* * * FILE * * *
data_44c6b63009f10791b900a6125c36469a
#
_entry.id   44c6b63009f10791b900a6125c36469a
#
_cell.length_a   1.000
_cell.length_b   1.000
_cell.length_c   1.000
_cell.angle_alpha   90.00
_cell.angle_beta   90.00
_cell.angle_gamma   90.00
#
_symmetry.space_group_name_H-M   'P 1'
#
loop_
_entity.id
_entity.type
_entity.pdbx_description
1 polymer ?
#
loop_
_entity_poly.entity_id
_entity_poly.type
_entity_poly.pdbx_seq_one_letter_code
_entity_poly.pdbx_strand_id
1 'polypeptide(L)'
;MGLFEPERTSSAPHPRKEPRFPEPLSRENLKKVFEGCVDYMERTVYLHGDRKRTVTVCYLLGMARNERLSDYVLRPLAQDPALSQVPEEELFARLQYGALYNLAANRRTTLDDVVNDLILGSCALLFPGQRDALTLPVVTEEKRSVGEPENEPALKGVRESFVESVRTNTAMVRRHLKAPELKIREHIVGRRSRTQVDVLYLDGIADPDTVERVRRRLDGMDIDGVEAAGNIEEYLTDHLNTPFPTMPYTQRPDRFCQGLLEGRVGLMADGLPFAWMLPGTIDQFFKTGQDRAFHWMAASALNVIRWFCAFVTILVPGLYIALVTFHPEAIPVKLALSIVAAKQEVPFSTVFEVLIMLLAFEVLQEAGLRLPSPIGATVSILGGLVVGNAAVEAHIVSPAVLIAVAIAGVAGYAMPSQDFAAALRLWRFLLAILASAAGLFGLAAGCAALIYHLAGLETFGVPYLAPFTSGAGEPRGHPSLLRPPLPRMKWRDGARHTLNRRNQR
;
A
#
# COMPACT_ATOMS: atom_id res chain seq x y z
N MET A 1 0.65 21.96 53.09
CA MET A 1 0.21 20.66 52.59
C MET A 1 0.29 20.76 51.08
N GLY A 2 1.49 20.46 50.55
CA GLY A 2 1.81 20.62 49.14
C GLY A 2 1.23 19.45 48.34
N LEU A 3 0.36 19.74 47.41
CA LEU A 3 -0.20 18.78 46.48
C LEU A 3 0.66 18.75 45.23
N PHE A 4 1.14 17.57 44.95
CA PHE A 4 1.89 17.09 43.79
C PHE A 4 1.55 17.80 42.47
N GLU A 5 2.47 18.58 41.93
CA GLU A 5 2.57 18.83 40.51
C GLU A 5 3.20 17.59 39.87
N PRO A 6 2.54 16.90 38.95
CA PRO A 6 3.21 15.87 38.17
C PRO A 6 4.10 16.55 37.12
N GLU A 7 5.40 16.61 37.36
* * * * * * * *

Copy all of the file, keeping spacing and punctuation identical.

data_44c6b63009f10791b900a6125c36469a
#
_entry.id   44c6b63009f10791b900a6125c36469a
#
_cell.length_a   1.000
_cell.length_b   1.000
_cell.length_c   1.000
_cell.angle_alpha   90.00
_cell.angle_beta   90.00
_cell.angle_gamma   90.00
#
_symmetry.space_group_name_H-M   'P 1'
#
loop_
_entity.id
_entity.type
_entity.pdbx_description
1 polymer ?
#
loop_
_entity_poly.entity_id
_entity_poly.type
_entity_poly.pdbx_seq_one_letter_code
_entity_poly.pdbx_strand_id
1 'polypeptide(L)'
;MGLFEPERTSSAPHPRKEPRFPEPLSRENLKKVFEGCVDYMERTVYLHGDRKRTVTVCYLLGMARNERLSDYVLRPLAQDPALSQVPEEELFARLQYGALYNLAANRRTTLDDVVNDLILGSCALLFPGQRDALTLPVVTEEKRSVGEPENEPALKGVRESFVESVRTNTAMVRRHLKAPELKIREHIVGRRSRTQVDVLYLDGIADPDTVERVRRRLDGMDIDGVEAAGNIEEYLTDHLNTPFPTMPYTQRPDRFCQGLLEGRVGLMADGLPFAWMLPGTIDQFFKTGQDRAFHWMAASALNVIRWFCAFVTILVPGLYIALVTFHPEAIPVKLALSIVAAKQEVPFSTVFEVLIMLLAFEVLQEAGLRLPSPIGATVSILGGLVVGNAAVEAHIVSPAVLIAVAIAGVAGYAMPSQDFAAALRLWRFLLAILASAAGLFGLAAGCAALIYHLAGLETFGVPYLAPFTSGAGEPRGHPSLLRPPLPRMKWRDGARHTLNRRNQR
;
A
#
# COMPACT_ATOMS: atom_id res chain seq x y z
N MET A 1 0.65 21.96 53.09
CA MET A 1 0.21 20.66 52.59
C MET A 1 0.29 20.76 51.08
N GLY A 2 1.49 20.46 50.55
CA GLY A 2 1.81 20.62 49.14
C GLY A 2 1.23 19.45 48.34
N LEU A 3 0.36 19.74 47.41
CA LEU A 3 -0.20 18.78 46.48
C LEU A 3 0.66 18.75 45.23
N PHE A 4 1.14 17.57 44.95
CA PHE A 4 1.89 17.09 43.79
C PHE A 4 1.55 17.80 42.47
N GLU A 5 2.47 18.58 41.93
CA GLU A 5 2.57 18.83 40.51
C GLU A 5 3.20 17.59 39.87
N PRO A 6 2.54 16.90 38.95
CA PRO A 6 3.21 15.87 38.17
C PRO A 6 4.10 16.55 37.12
N GLU A 7 5.40 16.61 37.36